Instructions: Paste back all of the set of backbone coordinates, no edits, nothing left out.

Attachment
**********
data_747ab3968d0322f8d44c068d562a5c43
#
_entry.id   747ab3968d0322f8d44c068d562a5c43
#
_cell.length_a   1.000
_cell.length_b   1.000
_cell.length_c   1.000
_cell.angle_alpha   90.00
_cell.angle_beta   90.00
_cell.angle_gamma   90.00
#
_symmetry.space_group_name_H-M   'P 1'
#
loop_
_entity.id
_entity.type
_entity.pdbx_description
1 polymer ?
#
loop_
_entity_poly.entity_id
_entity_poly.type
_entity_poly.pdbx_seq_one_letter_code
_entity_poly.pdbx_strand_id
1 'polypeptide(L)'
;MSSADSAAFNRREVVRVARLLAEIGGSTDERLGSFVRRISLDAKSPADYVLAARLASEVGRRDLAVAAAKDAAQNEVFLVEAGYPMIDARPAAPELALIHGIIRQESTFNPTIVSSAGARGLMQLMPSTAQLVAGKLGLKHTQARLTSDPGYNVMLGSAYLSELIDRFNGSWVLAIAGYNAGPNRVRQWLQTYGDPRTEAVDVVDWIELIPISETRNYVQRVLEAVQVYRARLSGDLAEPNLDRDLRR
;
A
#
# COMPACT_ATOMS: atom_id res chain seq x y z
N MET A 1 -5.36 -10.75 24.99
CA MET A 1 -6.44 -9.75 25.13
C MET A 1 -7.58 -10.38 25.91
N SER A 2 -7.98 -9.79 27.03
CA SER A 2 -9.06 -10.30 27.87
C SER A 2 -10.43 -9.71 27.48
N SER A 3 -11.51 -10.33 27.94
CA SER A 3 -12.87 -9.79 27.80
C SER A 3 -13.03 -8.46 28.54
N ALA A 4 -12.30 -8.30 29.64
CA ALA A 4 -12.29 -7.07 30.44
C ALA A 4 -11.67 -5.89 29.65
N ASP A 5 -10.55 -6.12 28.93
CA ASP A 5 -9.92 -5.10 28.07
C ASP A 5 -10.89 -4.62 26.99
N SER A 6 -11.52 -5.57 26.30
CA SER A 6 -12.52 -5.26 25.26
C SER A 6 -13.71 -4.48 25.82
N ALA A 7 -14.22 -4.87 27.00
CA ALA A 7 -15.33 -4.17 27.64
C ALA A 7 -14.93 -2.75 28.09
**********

data_747ab3968d0322f8d44c068d562a5c43
#
_entry.id   747ab3968d0322f8d44c068d562a5c43
#
_cell.length_a   1.000
_cell.length_b   1.000
_cell.length_c   1.000
_cell.angle_alpha   90.00
_cell.angle_beta   90.00
_cell.angle_gamma   90.00
#
_symmetry.space_group_name_H-M   'P 1'
#
loop_
_entity.id
_entity.type
_entity.pdbx_description
1 polymer ?
#
loop_
_entity_poly.entity_id
_entity_poly.type
_entity_poly.pdbx_seq_one_letter_code
_entity_poly.pdbx_strand_id
1 'polypeptide(L)'
;MSSADSAAFNRREVVRVARLLAEIGGSTDERLGSFVRRISLDAKSPADYVLAARLASEVGRRDLAVAAAKDAAQNEVFLVEAGYPMIDARPAAPELALIHGIIRQESTFNPTIVSSAGARGLMQLMPSTAQLVAGKLGLKHTQARLTSDPGYNVMLGSAYLSELIDRFNGSWVLAIAGYNAGPNRVRQWLQTYGDPRTEAVDVVDWIELIPISETRNYVQRVLEAVQVYRARLSGDLAEPNLDRDLRR
;
A
#
# COMPACT_ATOMS: atom_id res chain seq x y z
N MET A 1 -5.36 -10.75 24.99
CA MET A 1 -6.44 -9.75 25.13
C MET A 1 -7.58 -10.38 25.91
N SER A 2 -7.98 -9.79 27.03
CA SER A 2 -9.06 -10.30 27.87
C SER A 2 -10.43 -9.71 27.48
N SER A 3 -11.51 -10.33 27.94
CA SER A 3 -12.87 -9.79 27.80
C SER A 3 -13.03 -8.46 28.54
N ALA A 4 -12.30 -8.30 29.64
CA ALA A 4 -12.29 -7.07 30.44
C ALA A 4 -11.67 -5.89 29.65
N ASP A 5 -10.55 -6.12 28.93
CA ASP A 5 -9.92 -5.10 28.07
C ASP A 5 -10.89 -4.62 26.99
N SER A 6 -11.52 -5.57 26.30
CA SER A 6 -12.52 -5.26 25.26
C SER A 6 -13.71 -4.48 25.82
N ALA A 7 -14.22 -4.87 27.00
CA ALA A 7 -15.33 -4.17 27.64
C ALA A 7 -14.93 -2.75 28.09